- The final version of Windows 11 will be released soon, and in today’s guide, we’re going to compare Windows 11 vs Ubuntu and find out which of them is better.
- Both systems have somewhat similar interfaces, but there are many differences that we will highlight today.
- Join us while we take a closer look at Windows 11 vs Ubuntu 20.04 to learn everything you need to know about both of these systems.
The Windows 11 final version will be officially released soon, but many early adopters are testing the Windows Insider version, and we recently performed an in-depth review of Windows 11 build 22000.71.
Windows always had a rivalry with Linux, and we already compared Windows 11 vs Linux in one of our previous guides.
In today’s article, we’re going to compare Windows 11 with Ubuntu and see which is a better and more secure operating system.
Windows 11 vs Ubuntu, what are the main differences?
Windows 11 comes with a fresh look that adds rounded corners to all user interface elements. Ubuntu does have some similarities with Windows 11 since both have rounded corners for the user interface elements.
The new OS from Windows made some changes to the File Explorer so it looks more streamlined without any unnecessary clutter, so it’s somewhat similar to the file manager on Ubuntu in terms of appearance.
The dock on Ubuntu is located on the left side by default, but you can customize its position with ease, and you can even make it centered like on Windows 11.
Sadly, Windows 11 doesn’t offer much customization in this regard, since the Taskbar is locked in the bottom position, so you can’t move it like in previous versions of Windows.
Start Menu has been revamped, it’s more streamlined and it shows only pinned apps and recently used files and apps. Of course, you can reveal all apps if you want to.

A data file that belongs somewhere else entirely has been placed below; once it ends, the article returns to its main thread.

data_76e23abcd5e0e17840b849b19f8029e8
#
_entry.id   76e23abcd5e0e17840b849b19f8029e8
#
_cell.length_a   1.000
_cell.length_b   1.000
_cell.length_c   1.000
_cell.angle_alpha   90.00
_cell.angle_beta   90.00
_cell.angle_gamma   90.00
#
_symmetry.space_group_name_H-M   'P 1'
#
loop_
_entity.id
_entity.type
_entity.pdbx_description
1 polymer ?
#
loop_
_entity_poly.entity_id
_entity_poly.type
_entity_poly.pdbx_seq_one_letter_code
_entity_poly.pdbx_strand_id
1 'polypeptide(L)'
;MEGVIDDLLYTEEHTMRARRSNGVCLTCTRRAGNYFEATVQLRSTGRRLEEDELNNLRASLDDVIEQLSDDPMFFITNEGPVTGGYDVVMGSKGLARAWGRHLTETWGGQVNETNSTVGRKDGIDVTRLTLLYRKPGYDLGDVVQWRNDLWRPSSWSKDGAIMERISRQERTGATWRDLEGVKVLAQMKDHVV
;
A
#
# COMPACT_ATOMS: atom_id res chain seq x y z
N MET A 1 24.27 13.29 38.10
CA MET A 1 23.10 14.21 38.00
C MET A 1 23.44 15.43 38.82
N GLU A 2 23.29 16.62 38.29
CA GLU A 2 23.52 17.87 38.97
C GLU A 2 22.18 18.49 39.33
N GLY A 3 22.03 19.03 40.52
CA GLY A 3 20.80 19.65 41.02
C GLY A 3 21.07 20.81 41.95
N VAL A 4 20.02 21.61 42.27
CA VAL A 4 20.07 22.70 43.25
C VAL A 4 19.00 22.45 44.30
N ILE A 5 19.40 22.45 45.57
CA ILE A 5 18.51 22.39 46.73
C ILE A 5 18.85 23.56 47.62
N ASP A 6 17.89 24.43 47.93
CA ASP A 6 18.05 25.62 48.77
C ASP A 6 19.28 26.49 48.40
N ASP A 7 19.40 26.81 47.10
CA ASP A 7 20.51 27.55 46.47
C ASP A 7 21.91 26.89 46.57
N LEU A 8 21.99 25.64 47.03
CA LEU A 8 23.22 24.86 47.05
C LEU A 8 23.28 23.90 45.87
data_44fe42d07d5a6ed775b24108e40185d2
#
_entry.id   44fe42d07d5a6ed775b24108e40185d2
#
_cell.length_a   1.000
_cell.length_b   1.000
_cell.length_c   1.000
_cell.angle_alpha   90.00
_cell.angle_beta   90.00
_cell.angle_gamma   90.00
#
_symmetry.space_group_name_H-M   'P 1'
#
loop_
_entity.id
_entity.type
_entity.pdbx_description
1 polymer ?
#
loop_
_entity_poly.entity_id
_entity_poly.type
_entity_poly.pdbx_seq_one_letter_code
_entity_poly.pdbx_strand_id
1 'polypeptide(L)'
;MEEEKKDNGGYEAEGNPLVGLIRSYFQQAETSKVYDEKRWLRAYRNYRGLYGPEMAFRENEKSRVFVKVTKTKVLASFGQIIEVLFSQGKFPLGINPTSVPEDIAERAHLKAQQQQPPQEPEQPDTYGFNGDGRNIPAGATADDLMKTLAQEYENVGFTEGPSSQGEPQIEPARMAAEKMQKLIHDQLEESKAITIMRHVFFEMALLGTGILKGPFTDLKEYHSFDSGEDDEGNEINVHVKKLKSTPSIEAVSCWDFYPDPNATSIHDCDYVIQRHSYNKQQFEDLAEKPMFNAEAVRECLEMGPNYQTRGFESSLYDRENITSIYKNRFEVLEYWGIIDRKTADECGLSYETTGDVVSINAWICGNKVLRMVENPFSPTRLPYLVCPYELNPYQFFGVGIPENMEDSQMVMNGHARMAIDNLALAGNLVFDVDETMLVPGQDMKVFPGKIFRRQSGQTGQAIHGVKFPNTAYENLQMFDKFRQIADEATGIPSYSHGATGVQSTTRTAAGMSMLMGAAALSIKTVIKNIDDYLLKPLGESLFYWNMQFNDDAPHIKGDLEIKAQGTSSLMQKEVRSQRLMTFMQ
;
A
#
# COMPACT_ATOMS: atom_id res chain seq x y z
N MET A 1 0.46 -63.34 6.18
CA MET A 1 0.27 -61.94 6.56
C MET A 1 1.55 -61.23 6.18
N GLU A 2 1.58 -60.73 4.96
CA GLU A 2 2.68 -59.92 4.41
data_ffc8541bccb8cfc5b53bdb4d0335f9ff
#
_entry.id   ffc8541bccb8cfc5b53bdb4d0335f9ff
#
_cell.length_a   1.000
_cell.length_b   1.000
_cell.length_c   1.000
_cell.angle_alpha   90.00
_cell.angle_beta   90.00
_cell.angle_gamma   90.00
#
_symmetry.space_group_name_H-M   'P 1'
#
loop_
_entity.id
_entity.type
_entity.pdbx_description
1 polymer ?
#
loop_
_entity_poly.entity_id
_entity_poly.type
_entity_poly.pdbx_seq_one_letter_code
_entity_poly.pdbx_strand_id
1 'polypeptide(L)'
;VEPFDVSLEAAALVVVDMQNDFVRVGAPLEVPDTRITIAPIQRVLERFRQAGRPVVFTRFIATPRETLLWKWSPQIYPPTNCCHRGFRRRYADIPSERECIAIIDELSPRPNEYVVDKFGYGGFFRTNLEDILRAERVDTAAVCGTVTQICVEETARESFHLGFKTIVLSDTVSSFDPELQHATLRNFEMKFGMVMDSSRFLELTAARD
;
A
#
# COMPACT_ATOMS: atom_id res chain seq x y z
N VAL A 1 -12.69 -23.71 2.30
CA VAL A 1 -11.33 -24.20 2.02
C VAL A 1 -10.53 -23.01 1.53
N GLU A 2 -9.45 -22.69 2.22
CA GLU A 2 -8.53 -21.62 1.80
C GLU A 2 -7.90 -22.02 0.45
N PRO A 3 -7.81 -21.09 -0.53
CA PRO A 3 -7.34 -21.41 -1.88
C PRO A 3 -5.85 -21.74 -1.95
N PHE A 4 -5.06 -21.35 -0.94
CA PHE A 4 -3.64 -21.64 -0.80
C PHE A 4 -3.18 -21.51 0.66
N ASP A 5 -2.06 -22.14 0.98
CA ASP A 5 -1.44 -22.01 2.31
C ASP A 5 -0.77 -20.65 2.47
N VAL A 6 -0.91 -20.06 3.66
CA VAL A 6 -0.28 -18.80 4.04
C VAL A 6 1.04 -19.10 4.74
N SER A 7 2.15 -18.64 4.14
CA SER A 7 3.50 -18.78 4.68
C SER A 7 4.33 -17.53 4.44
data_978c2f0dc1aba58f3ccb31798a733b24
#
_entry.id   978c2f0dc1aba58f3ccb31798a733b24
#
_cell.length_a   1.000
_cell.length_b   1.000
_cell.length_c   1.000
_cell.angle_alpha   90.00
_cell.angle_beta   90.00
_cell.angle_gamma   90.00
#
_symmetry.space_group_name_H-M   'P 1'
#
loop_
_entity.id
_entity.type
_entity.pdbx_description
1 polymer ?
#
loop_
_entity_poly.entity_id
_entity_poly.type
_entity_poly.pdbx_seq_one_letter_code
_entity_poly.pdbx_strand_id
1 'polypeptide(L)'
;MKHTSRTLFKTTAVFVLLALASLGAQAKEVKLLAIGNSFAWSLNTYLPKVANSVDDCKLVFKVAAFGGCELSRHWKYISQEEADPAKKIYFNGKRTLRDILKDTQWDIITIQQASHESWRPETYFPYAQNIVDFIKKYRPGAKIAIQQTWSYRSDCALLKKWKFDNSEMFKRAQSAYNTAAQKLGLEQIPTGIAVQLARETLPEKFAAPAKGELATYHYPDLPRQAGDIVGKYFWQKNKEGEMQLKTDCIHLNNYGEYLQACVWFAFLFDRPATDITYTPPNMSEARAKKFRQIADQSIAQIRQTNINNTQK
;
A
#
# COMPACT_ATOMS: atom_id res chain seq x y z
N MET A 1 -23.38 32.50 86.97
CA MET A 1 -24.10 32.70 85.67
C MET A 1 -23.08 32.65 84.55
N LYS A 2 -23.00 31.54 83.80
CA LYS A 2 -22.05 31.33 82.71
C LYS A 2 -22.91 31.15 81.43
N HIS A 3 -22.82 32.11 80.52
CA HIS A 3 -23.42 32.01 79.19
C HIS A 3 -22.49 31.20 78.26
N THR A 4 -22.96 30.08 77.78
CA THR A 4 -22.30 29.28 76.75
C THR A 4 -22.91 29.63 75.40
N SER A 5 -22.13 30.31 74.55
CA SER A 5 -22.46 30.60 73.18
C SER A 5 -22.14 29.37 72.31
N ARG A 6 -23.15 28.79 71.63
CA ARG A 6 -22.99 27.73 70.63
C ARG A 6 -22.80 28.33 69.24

It’s worth mentioning that Windows 11 comes with a Snap feature that lets you organize all your open windows into 6 different layouts.
Snap groups are also present, allowing you to easily return to the previously used snap layout. Unfortunately, Ubuntu doesn’t support window snapping without third-party extensions.
Ubuntu is highly customizable, and while you can download themes on Windows 11, it doesn’t match the capabilities of Ubuntu in this department.
As for the interface, although Ubuntu is more streamlined and minimalistic, some might find its interface dull, but that’s all up to your personal preference.
In terms of multitasking, we feel that Windows 11 is a better option since it supports window snapping out of the box.
|Windows 11||Ubuntu 21.04|
|CPU:||Compatible dual-core 64-bit 1GHz processor||2GHz dual-core processor|
|Graphics:||DirectX 12 compatible with WDDM 2.0 driver||Graphics card with at least 256MB|
|System firmware:||UEFI, Secure Boot capable||No|
Windows 11 hardware requirements have been known for a while and they have sparked a bit of controversy with the requirement of a TPM chip.
Many early adopters reported TPM errors while installing Windows 11, but there’s a way to install Windows 11 without TPM.
TPM is a requirement for Windows 11, and if Microsoft fixes this workaround, you’ll have to buy a TPM chip or invest in a TPM motherboard to be able to install the new OS from Microsoft.